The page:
This idea of taxing people for the miles they drive is back in the news. From The Washington Post:
The flow of the gas tax pipeline that has poured cash into one of the world's premier highway systems has slowed as some people drive less and others choose more fuel-efficient vehicles. Maintaining that aging network and tackling the rush-hour congestion afflicting most cities will require billions of dollars. As gas tax revenue dwindles, federal and state lawmakers have an option created by innovative new technology: charge the nation's 201 million drivers for every mile they travel.That prospect was raised last year by a congressional commission, a Brookings Institution report and a highly regarded nonpartisan transportation research group.Andrew Samwick over at Capital Games and Gains is skeptical:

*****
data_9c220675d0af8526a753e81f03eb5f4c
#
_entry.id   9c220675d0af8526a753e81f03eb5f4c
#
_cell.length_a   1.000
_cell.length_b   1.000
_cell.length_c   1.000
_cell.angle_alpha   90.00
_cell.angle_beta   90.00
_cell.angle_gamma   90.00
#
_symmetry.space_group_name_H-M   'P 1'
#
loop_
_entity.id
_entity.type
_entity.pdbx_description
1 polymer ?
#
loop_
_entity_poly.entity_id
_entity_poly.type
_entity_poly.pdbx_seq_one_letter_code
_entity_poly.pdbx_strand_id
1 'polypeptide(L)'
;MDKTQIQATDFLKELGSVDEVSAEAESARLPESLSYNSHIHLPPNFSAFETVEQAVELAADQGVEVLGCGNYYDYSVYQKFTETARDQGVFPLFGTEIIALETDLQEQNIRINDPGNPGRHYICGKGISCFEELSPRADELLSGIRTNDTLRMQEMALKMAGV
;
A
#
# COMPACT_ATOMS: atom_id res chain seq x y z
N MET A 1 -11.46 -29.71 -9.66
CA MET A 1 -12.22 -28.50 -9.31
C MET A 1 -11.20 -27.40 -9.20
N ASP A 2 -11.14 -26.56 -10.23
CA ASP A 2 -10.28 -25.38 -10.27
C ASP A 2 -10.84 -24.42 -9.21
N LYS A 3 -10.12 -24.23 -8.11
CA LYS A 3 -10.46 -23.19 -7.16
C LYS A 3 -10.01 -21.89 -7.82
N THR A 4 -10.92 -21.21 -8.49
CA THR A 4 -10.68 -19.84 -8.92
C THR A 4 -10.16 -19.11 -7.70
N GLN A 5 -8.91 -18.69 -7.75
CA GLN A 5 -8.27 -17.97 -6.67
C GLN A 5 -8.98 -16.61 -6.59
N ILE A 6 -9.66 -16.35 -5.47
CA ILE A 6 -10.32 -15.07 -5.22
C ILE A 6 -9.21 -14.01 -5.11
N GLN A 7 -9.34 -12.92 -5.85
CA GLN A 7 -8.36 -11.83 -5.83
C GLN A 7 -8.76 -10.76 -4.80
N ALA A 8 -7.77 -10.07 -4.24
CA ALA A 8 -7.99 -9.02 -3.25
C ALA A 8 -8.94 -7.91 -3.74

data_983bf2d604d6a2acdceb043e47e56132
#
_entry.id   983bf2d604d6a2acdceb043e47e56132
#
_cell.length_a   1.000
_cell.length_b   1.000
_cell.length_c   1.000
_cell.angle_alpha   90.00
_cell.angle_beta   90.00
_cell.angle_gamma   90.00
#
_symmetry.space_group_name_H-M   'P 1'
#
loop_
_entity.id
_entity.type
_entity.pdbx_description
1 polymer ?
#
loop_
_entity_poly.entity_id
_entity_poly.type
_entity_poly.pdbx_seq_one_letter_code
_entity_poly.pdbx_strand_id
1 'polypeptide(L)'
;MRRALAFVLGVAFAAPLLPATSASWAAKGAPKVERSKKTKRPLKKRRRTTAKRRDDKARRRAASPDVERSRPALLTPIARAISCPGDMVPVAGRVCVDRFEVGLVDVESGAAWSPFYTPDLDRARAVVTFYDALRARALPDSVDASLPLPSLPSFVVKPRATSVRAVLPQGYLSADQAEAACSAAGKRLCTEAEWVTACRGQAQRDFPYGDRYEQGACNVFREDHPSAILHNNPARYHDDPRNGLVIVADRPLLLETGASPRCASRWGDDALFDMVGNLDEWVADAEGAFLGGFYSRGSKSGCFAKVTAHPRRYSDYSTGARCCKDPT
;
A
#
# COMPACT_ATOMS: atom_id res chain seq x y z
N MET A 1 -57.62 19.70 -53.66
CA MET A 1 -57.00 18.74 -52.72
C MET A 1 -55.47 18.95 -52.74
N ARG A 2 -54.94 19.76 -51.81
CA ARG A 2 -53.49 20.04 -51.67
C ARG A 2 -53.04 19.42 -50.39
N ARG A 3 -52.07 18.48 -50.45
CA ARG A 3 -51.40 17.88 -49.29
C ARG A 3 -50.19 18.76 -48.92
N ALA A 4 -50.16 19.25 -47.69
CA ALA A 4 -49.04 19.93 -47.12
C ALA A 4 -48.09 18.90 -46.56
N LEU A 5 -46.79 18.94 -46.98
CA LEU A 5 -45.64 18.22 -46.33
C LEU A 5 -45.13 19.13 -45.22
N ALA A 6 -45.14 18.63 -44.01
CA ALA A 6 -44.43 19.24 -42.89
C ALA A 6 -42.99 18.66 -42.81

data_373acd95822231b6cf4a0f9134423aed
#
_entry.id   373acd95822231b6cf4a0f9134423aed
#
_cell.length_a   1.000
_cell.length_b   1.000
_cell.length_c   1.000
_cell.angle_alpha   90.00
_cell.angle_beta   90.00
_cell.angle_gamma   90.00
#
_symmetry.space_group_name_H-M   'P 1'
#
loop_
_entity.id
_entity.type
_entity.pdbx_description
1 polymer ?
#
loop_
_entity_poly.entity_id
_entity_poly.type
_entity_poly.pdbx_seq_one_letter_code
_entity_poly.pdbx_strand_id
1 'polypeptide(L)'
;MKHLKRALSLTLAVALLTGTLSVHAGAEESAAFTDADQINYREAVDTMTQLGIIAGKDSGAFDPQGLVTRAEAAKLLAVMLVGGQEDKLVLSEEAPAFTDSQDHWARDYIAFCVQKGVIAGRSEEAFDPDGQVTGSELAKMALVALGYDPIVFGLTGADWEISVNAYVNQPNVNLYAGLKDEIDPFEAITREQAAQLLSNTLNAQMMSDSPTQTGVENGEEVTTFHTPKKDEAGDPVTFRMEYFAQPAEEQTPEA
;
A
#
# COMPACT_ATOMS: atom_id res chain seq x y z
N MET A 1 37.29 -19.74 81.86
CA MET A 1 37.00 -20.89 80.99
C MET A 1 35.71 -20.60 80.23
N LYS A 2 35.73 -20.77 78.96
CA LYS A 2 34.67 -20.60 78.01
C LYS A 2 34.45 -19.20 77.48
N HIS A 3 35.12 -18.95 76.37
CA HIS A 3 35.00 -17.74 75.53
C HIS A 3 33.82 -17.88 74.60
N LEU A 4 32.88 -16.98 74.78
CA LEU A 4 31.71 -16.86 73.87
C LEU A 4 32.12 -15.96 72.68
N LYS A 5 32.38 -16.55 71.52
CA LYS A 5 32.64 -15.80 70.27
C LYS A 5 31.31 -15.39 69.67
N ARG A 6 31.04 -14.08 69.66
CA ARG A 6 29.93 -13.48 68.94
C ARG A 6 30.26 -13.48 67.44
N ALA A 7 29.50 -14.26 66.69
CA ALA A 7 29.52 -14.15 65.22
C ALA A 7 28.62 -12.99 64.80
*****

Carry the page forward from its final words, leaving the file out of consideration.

The appropriate tax instrument to make up for declining or inadequate gas tax revenues is ... a higher gas tax rate. Compared to a higher gas tax rate, a tax on miles driven ignores the amount of fuel used to drive those miles. Highway travel is taxed the same as city travel. Gas guzzlers are taxed the same as hybrids. Neither change makes any sense from an environmental perspective. Nor is it necessary to raise issues of privacy involved in collecting a tax on miles driven in the ways suggested in the article by monitoring the history of the locations of the car (as opposed to an annual fee based on an odometer reading collected at a state inspection).I'm glad to hear this view endorsed by a respected economist because it's also been my view: Let's just keep ratcheting up gas taxes instead of moving to a mileage tax. In the states that have lost tax revenue because they've reduced gas consumption, small increases in the gas tax would make up the shortfall, and that way we keep the pressure on to reduce carbon. Our gas taxes are ridiculously low anyway. And if states are losing tax revenue because driving is down, well, a mileage tax wouldn't help anyway.If we somehow get to a place where we're all driving Volts and Teslas and there's just no money for infrastructure despite a Netherlands-style gas tax, that'll be one of those good problems.Photo (cc) from Flickr user Mr Michael Phams.